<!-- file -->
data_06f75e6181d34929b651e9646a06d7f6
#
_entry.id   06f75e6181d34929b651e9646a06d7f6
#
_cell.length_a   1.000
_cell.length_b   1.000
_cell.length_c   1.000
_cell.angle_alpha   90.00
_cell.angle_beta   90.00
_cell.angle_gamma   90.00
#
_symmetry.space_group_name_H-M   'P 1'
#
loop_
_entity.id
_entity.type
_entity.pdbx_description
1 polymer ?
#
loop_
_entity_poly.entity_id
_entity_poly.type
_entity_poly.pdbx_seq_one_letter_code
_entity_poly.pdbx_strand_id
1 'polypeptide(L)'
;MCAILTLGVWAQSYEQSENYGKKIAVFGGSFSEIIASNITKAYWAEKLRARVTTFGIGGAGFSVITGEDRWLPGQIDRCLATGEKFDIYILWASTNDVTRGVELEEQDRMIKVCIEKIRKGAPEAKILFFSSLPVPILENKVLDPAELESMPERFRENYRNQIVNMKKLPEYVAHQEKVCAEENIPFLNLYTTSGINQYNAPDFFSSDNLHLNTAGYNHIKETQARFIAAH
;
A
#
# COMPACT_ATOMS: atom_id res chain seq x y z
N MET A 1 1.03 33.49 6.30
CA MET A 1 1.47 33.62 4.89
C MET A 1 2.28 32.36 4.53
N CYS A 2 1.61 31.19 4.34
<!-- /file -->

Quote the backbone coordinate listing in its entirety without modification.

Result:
data_06f75e6181d34929b651e9646a06d7f6
#
_entry.id   06f75e6181d34929b651e9646a06d7f6
#
_cell.length_a   1.000
_cell.length_b   1.000
_cell.length_c   1.000
_cell.angle_alpha   90.00
_cell.angle_beta   90.00
_cell.angle_gamma   90.00
#
_symmetry.space_group_name_H-M   'P 1'
#
loop_
_entity.id
_entity.type
_entity.pdbx_description
1 polymer ?
#
loop_
_entity_poly.entity_id
_entity_poly.type
_entity_poly.pdbx_seq_one_letter_code
_entity_poly.pdbx_strand_id
1 'polypeptide(L)'
;MCAILTLGVWAQSYEQSENYGKKIAVFGGSFSEIIASNITKAYWAEKLRARVTTFGIGGAGFSVITGEDRWLPGQIDRCLATGEKFDIYILWASTNDVTRGVELEEQDRMIKVCIEKIRKGAPEAKILFFSSLPVPILENKVLDPAELESMPERFRENYRNQIVNMKKLPEYVAHQEKVCAEENIPFLNLYTTSGINQYNAPDFFSSDNLHLNTAGYNHIKETQARFIAAH
;
A
#
# COMPACT_ATOMS: atom_id res chain seq x y z
N MET A 1 1.03 33.49 6.30
CA MET A 1 1.47 33.62 4.89
C MET A 1 2.28 32.36 4.53
N CYS A 2 1.61 31.19 4.34